I like designing new code. Especially when I’m starting with a blank slate. I’ve got the initial framework for AI built now and am slowly testing ideas and fleshing it out. I went through several iterations of design, and I’ve ended up with something I think will work, and that can grow as the game does.
(The bad thing about new code is it generally doesn’t come with screenshots or videos of cool things right away…)
Before designing anything, or writing any code, I went through a bit of time just writing down what I’d like the AI to do in the game. I’m going to list some of it here, plus some of my vision for what the game will be, but remember, game design is fluid and not all my ideas will necessarily end up in what I finish.
What I’m trying to explore this time is a colony simulation that is higher in detail than Banished, with a smaller set of villagers. This includes things like beds to sleep in, each villager owning equipment that’s stored somewhere, and having skills unique to each citizen that are needed to make the village work. I’d like to slow down the simulation to days, including time to sleep, rest, work, and join in town festivities, like weddings or annual celebrations.
So here are some things I’d like to see.
Let’s say a villager wants to paint her stone house white. But she doesn’t have a painting skill. So she’ll let the village know what she wants. If there’s a painter in the village, he’ll do the job, but there might not be paint. So he’ll let the village know there’s a need for paint. The worker that makes paint gets to work gathering limestone, or white clay, or white flowers, or whatever it ends up being ingredients. He’ll make the paint. The painter will later grab it, and paint the house. And if I want the complication, a tool maker needs to make a paint brush first using animal hair and wood. And the animal hair comes from… etc, etc. And then the first villager gets what she wants.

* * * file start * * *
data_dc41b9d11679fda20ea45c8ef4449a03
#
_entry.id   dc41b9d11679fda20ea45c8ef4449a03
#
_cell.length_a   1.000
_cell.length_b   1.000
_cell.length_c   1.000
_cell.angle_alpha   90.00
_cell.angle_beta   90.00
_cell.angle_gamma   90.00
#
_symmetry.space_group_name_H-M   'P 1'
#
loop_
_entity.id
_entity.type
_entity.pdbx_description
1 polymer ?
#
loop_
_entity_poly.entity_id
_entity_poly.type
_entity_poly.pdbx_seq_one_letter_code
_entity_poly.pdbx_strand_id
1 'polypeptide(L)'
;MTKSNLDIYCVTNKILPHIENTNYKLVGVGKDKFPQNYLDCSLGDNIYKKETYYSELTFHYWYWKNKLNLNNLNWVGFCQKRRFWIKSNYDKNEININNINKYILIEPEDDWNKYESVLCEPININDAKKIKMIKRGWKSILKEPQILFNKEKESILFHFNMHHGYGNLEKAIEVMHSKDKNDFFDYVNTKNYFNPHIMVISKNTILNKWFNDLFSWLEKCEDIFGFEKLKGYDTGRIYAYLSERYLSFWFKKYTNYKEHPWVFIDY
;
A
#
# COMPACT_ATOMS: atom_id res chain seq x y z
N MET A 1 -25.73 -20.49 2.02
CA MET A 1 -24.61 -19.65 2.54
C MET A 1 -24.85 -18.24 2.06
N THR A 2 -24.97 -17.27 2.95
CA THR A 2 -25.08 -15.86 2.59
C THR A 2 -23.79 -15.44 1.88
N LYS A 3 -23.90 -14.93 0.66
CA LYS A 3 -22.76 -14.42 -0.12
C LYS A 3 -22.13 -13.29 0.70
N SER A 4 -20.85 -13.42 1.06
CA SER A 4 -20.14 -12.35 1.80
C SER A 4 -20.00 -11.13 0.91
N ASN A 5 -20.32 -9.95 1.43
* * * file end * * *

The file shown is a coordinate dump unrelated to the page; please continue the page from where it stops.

The main idea there is that if you’ve got the production line and workers setup, the player won’t have to manage turning things on and off, or setting limits. The village will just do it as needed. But the player will have the option of specifying that they want to drive production of a certain resource on purpose.
I’d also like to see group activities. There might be large bison-like animals that take more than one hunter take down. So the villagers need to get organized somehow, and then all follow the same plan to get close to one and attack at the same time.
Lastly I want smarter villagers. If you’ve directed villagers to build a building and you need a log to complete it, it’s probably more efficient to cut down the tree that’s nearby rather than walk all the way across the village and back to get one. Similarly, if a wood splitter has a store of logs nearby but isn’t working to cut firewood, it’s okay to grab the log from that location rather than a far away generic storage yard.
My final goal is that all this needs to be data driven and extensible without the need for a full scripting language. After working with it for a few months, I should be able to add new things villagers do and locations they use without modifying any game code. There are certainly a lot of similarities to what Banished had, but that code is too rigid, messy, and not configurable. It’s nice to start again knowing what sort of issues to deal with.
So how am I going to accomplish all this? We’ll first I need to start with the smallest case and grow. But also keep in mind my future needs. I’ve also been doing some research to see what others are doing. Over the last year or so, I’ve read a lot of game postmortems and AI papers on getting AI characters to do things like I describe. There’s a few algorithms that stand out. Namely Utility AI, Behavior Trees, and Goal Oriented Action Planning.
None of them are perfect for what I want, but they all have good ideas. So I’m blending and modifying, to get what I want.
The basics of my idea is to have each villager have goals they want, and keep track of how strongly or weakly they want to do them. As the player places buildings and objects, those objects will be able to fill those needs. Each object gives a score to the villager as to how useful it is to perform it’s actions, which will be combined with the desires of the villager. Considering all the possible actions available to them, the villager will pick one of the top ones. Objects can also have their own desires. For example, if a location turns reeds into baskets, the location will desire the source materials if the number of stored materials is low. This in turn will cause villagers to consider collecting reeds when needed.